While most current television viewers will probably have at least heard of AMC’s The Killing (which has been cancelled twice only to be renewed twice and will have a final, shortened season on Netflix), few Americans will have encountered Forbrydelsen, the Danish series The Killing is based on.
Anyone who stopped watching The Killing after the first two seasons is missing out on seeing the great ideas behind the show being executed well. In a recent podcast discussion about the new FX series The Bridge, Dan Fienberg rightfully pointed out that there was never anything wrong with the structure of The Killing or the choice to not solve the Larsen case at the end of the first season – it’s just that the story that was being told wasn’t good enough. In season three, the story of The Killing is hitting all the right marks as its three parallel stories are all playing off each other well.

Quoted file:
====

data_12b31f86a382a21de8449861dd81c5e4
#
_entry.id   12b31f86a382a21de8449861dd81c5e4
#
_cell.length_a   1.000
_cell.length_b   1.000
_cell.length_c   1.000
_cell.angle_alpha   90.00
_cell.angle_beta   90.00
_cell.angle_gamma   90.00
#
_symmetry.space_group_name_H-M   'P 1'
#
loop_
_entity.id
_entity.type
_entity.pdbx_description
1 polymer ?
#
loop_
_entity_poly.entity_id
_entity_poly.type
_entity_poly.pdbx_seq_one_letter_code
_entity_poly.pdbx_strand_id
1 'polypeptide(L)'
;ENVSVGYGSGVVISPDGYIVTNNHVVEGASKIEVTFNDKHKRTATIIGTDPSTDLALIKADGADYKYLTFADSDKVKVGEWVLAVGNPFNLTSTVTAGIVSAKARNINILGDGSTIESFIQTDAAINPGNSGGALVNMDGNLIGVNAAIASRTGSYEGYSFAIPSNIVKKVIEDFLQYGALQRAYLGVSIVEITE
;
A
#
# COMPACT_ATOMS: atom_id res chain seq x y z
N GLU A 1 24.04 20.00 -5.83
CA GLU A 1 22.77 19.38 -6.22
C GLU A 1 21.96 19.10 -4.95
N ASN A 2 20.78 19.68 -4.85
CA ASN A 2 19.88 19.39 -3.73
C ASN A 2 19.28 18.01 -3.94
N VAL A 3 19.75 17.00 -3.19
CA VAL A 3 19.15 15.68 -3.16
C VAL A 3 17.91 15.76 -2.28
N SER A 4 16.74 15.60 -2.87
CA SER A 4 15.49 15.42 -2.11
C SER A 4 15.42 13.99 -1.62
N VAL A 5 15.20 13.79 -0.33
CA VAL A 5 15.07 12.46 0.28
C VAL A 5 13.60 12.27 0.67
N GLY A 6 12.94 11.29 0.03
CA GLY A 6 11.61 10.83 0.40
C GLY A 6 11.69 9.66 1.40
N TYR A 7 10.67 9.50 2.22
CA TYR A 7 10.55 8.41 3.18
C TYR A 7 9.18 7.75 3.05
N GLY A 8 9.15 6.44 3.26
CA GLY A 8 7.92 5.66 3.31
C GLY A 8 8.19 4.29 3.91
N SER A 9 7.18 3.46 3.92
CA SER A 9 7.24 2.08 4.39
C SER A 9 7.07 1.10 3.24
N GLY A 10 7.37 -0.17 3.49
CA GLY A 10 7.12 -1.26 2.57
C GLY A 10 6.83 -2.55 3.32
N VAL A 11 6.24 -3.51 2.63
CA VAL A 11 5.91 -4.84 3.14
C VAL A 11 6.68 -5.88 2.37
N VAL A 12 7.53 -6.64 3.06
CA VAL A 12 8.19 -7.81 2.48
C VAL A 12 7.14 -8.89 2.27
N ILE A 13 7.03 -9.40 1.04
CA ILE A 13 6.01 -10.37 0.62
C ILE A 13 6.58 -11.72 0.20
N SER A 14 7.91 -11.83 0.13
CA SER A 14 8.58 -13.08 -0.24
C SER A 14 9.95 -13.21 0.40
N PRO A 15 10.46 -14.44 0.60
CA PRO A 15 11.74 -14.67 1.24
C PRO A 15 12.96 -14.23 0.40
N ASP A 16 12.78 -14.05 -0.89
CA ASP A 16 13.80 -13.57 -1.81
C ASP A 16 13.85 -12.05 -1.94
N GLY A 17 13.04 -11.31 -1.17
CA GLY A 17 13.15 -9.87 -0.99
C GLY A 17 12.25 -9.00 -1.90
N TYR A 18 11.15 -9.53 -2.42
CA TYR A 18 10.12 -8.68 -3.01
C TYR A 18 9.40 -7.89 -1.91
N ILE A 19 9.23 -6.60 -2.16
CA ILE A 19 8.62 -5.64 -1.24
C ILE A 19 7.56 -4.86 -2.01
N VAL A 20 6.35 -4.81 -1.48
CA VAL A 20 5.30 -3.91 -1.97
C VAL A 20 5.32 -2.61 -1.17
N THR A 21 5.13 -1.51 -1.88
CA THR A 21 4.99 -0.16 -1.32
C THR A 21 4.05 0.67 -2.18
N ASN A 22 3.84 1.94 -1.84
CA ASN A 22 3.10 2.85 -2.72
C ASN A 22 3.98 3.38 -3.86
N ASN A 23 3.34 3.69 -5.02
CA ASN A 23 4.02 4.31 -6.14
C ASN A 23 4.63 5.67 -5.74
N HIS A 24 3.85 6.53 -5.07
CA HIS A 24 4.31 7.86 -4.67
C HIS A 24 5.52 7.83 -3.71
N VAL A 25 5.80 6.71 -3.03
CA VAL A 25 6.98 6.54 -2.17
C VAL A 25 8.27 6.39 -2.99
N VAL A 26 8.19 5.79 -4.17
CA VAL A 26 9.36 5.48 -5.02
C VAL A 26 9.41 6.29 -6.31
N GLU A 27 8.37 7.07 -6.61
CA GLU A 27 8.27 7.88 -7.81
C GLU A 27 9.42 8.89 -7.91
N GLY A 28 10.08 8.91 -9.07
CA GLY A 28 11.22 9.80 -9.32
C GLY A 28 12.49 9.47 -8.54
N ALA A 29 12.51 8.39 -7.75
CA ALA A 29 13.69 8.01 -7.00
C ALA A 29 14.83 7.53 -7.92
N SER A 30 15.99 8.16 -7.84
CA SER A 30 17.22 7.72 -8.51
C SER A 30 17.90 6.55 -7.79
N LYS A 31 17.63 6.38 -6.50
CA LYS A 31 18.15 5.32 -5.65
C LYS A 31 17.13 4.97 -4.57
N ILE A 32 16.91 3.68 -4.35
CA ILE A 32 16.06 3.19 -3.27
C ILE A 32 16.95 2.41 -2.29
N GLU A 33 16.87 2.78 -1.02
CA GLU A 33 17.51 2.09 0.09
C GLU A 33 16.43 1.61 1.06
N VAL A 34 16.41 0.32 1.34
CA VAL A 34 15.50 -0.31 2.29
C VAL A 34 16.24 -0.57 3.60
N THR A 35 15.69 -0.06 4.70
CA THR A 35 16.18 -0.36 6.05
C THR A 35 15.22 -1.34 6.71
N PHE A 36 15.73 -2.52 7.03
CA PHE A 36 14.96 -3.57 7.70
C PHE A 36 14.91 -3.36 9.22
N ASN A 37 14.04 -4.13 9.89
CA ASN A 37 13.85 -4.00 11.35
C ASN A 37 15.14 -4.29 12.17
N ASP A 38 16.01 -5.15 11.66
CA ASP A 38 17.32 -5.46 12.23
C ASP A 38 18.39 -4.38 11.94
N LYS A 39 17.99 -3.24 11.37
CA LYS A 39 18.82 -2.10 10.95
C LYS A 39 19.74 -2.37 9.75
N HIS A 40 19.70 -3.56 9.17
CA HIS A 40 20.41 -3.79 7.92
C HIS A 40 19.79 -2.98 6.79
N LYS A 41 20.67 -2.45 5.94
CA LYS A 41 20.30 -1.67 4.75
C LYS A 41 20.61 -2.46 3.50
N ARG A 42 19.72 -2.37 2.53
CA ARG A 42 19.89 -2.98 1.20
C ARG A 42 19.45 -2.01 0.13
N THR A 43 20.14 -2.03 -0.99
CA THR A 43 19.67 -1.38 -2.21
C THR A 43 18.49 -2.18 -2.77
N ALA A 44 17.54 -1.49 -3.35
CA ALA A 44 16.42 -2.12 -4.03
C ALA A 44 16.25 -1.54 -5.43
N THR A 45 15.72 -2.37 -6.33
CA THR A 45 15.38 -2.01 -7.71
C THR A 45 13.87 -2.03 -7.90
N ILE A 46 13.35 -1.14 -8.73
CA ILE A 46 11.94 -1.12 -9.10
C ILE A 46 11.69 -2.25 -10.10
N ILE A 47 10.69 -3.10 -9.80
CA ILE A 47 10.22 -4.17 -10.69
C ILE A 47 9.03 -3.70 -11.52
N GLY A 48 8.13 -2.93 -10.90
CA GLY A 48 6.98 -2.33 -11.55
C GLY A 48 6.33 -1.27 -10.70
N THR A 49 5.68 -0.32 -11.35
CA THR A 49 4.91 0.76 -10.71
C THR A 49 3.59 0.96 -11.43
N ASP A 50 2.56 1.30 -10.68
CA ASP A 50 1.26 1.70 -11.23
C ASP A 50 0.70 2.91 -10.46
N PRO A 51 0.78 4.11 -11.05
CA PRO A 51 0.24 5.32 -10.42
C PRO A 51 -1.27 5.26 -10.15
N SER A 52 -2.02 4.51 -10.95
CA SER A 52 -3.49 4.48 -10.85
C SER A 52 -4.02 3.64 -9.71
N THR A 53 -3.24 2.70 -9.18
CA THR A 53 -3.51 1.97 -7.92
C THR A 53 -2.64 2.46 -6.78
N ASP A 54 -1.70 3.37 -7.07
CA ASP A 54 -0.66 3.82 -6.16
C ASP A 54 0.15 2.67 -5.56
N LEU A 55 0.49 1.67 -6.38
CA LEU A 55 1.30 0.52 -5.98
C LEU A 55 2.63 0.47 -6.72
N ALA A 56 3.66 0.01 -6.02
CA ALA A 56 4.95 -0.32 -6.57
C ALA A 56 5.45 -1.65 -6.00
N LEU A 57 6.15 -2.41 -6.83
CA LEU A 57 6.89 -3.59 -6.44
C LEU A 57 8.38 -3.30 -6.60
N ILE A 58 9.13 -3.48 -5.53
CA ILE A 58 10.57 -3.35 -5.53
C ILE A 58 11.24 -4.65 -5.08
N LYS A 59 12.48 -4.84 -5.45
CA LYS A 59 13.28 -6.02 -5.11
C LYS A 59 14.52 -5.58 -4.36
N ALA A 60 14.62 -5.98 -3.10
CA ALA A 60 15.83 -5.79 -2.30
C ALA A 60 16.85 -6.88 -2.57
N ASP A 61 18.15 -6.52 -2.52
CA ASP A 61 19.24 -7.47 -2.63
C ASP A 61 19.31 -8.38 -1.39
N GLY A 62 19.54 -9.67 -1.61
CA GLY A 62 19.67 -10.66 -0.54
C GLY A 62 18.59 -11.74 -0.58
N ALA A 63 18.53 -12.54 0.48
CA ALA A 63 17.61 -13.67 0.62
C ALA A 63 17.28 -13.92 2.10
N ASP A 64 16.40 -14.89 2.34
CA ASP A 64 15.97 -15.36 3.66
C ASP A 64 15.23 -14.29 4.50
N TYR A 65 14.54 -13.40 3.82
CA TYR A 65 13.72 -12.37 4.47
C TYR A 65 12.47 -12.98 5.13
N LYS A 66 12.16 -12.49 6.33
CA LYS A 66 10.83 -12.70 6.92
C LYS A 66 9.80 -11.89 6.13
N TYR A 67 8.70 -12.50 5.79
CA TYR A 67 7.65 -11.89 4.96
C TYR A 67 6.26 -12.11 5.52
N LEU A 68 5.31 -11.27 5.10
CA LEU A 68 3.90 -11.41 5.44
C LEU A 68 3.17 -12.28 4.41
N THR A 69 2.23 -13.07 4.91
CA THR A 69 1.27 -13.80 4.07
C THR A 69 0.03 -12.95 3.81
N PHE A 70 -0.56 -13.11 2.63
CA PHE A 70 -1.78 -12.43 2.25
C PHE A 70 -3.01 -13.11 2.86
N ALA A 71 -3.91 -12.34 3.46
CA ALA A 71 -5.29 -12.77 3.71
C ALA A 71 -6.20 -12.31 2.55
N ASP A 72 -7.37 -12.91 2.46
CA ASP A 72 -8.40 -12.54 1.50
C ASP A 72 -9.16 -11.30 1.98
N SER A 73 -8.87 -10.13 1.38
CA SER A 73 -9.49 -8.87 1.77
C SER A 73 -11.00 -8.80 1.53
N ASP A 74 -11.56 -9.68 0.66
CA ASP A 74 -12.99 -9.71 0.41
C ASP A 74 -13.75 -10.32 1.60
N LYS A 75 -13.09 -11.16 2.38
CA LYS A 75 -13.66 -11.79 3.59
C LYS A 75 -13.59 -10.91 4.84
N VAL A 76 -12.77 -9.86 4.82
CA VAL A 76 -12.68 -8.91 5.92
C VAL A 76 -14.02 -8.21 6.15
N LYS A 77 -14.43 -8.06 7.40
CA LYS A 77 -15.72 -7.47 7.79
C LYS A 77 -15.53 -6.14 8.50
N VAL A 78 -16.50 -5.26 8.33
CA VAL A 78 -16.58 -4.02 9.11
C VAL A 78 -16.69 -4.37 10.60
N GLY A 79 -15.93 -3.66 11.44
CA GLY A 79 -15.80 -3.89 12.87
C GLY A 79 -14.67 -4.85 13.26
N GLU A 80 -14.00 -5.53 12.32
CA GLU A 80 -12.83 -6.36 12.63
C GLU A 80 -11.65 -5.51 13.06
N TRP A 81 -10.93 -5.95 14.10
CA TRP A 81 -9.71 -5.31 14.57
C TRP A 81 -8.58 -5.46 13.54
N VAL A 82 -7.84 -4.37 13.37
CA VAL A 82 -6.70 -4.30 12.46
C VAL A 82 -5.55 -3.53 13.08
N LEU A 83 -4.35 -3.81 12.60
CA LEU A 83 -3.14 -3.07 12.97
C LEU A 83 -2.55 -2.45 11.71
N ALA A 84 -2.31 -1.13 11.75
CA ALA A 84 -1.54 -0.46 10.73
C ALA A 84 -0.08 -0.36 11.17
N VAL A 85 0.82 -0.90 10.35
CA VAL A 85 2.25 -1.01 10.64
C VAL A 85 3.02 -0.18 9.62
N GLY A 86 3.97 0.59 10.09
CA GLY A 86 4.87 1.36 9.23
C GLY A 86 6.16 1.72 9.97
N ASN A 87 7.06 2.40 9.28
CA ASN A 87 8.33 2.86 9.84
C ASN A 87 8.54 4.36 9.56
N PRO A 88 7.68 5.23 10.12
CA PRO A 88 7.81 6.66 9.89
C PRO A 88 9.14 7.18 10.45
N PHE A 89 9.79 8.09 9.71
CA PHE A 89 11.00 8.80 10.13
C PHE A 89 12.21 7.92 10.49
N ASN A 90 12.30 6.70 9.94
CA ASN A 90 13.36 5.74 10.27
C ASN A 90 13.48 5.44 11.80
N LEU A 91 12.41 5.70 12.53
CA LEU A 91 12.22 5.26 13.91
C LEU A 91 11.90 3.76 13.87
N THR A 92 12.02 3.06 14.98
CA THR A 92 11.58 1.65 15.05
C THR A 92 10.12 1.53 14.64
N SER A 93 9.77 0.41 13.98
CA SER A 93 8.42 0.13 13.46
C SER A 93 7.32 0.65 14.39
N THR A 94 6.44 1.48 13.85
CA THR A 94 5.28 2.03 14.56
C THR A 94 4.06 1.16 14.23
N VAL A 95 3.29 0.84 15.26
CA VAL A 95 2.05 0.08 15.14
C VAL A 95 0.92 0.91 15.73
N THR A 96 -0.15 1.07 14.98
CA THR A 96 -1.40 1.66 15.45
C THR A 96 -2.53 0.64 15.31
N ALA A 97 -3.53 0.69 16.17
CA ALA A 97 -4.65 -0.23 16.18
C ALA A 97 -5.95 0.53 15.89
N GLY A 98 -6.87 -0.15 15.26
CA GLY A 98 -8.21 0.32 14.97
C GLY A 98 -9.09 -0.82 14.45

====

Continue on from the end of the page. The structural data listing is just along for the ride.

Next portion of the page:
AMC’s current original lineup is incredibly diverse in tone. There’s the action-first approach of The Walking Dead and the slow, methodical movement of shows like Mad Men and The Killing (Hell on Wheels and Breaking Bad are somewhere between those two extremes, a little closer to The Walking Dead’s pace). When pace is purposeful and established, it’s hard to criticize it on any grounds other than personal taste. So, when people talk about The Killing being boring, I’m inclined to say they’re reacting based off their personal expectations as TV viewers and are not basing that criticism on anything substantial that has to do with the quality of the show itself. And to reiterate: The Killing is a quality show – one that doesn’t have aspirations higher than what it achieves.